Also in Africa, Angier Peavy had very different challenges supporting the visit of Secretary Rice to an IDP camp in Darfur, Sudan. One was to keep people at a distance from the woman they affectionately called “Condoleeza”: “I had particular problems with some old ladies who were determined to get up close and personal to ululate and thus show their respect and gratitude.” (Click here for Angier’s story.)

Michael Korff worked on another harrowing visit of Secretary of Defense (and former FSO) Frank Carlucci to Bern. That visit included a pleasant carriage ride through the small village from which Carlucci’s ancestors had emigrated. The Soviet Embassy proved uncooperative. (Click here for Mike’s story.)

Prime Minister John Major and President George H.W. Bush in Bermuda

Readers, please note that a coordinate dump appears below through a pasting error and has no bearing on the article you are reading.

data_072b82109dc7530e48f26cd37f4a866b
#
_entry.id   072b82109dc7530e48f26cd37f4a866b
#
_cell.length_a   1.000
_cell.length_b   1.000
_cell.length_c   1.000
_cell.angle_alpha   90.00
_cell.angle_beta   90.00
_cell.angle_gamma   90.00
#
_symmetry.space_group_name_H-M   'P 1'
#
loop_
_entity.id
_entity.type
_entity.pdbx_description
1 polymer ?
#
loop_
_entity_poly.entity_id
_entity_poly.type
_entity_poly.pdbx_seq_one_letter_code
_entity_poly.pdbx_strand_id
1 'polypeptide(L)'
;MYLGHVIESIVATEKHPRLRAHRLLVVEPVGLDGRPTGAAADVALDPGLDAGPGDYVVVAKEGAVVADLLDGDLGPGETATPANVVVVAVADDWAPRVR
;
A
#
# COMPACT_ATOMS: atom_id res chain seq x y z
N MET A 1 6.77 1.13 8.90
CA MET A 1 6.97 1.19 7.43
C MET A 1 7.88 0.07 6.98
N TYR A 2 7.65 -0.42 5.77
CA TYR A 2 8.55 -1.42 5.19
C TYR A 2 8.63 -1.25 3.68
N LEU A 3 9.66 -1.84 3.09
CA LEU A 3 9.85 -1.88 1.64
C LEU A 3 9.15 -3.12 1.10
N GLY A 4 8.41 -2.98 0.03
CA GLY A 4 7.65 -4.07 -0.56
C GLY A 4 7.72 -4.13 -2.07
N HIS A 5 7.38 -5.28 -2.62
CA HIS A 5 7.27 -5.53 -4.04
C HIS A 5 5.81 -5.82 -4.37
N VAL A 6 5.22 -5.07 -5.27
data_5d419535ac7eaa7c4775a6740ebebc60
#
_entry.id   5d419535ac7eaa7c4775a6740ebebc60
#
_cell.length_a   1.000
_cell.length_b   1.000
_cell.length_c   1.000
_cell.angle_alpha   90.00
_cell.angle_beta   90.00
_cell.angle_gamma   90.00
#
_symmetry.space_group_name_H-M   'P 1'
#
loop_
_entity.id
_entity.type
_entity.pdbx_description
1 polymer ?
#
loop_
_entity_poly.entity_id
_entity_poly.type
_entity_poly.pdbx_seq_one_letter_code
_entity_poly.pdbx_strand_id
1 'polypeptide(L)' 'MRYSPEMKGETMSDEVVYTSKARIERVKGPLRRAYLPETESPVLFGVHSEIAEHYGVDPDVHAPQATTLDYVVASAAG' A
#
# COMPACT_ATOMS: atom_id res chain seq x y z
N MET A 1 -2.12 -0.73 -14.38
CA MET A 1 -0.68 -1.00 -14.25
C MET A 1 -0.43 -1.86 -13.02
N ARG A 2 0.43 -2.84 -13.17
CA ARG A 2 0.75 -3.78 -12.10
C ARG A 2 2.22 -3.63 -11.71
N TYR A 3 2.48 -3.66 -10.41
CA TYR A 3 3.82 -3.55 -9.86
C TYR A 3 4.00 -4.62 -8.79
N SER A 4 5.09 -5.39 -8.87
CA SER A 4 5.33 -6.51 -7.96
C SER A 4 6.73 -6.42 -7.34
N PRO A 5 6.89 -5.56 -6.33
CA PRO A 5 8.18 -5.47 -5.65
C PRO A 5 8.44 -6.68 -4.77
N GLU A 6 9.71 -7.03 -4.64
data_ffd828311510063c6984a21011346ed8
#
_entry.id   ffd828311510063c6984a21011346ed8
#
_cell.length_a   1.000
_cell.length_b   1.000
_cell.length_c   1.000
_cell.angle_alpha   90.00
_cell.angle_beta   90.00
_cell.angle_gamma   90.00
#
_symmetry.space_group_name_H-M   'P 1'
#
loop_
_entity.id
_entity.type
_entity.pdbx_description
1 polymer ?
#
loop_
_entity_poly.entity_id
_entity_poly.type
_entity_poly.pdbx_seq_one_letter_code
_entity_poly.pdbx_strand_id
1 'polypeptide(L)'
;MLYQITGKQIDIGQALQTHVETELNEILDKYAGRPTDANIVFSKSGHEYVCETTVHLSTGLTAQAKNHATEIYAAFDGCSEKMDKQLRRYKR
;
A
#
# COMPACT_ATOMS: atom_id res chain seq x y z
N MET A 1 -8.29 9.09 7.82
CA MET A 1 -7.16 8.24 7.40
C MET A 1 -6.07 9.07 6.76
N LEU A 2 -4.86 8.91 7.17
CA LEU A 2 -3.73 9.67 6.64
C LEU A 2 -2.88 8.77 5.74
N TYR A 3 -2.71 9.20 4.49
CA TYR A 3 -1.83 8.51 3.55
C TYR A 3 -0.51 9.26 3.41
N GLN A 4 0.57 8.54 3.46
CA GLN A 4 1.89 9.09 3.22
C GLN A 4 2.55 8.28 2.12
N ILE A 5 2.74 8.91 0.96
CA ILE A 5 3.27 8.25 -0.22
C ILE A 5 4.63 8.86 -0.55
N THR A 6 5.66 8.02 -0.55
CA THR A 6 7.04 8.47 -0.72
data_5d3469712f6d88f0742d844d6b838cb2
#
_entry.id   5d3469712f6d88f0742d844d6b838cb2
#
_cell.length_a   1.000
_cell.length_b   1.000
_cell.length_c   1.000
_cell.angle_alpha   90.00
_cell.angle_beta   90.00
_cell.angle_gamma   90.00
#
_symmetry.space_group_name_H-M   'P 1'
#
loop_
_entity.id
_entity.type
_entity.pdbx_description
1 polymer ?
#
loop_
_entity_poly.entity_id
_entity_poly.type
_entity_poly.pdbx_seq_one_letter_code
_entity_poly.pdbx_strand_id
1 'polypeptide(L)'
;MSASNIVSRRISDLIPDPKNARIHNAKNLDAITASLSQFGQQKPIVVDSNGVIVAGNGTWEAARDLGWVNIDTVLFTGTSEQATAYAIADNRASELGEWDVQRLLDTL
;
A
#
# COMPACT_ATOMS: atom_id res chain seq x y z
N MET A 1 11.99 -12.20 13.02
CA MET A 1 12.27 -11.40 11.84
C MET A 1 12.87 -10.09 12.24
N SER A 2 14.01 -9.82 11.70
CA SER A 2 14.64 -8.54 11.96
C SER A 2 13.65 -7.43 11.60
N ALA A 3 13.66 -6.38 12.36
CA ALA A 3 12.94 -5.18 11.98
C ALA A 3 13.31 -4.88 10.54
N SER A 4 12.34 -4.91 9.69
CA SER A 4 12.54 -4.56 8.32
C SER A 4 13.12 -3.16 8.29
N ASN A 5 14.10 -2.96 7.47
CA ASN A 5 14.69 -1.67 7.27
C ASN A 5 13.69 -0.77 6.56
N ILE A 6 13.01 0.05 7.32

I think back gratefully on the many VIP visits I supported throughout my career. Few were as soggy as the March 1991 trip by President George H.W. Bush to Bermuda for a summit with UK Prime Minister John Major. There were numerous countdown meetings at the Hamilton Princess Hotel. The weather was windy, warm, and humid. The President arrived in the late afternoon on Thursday, March 14, and the traveling press arrived after midnight.
The weather turned dark and stormy, with high tides and driving rain, but that didn’t stop the President from fishing in the choppy waters and playing golf at the Mid-Ocean Golf Club in the rain, lashed sideways by the wind. My job was to escort the press around the course and on to the bus, all the while thinking, “Why can’t he just pop in a video and relax like a normal person?”

The President met with Prime Minister Major at Government House, planted a tree, and had a press conference. After all that downpour and gale-force squalls, his comment was, “It’s just as pleasant as I remembered it.”¤

Judith Baroody is a member of the PDAA Board of Director’s and serves as chair of the Awards Committee.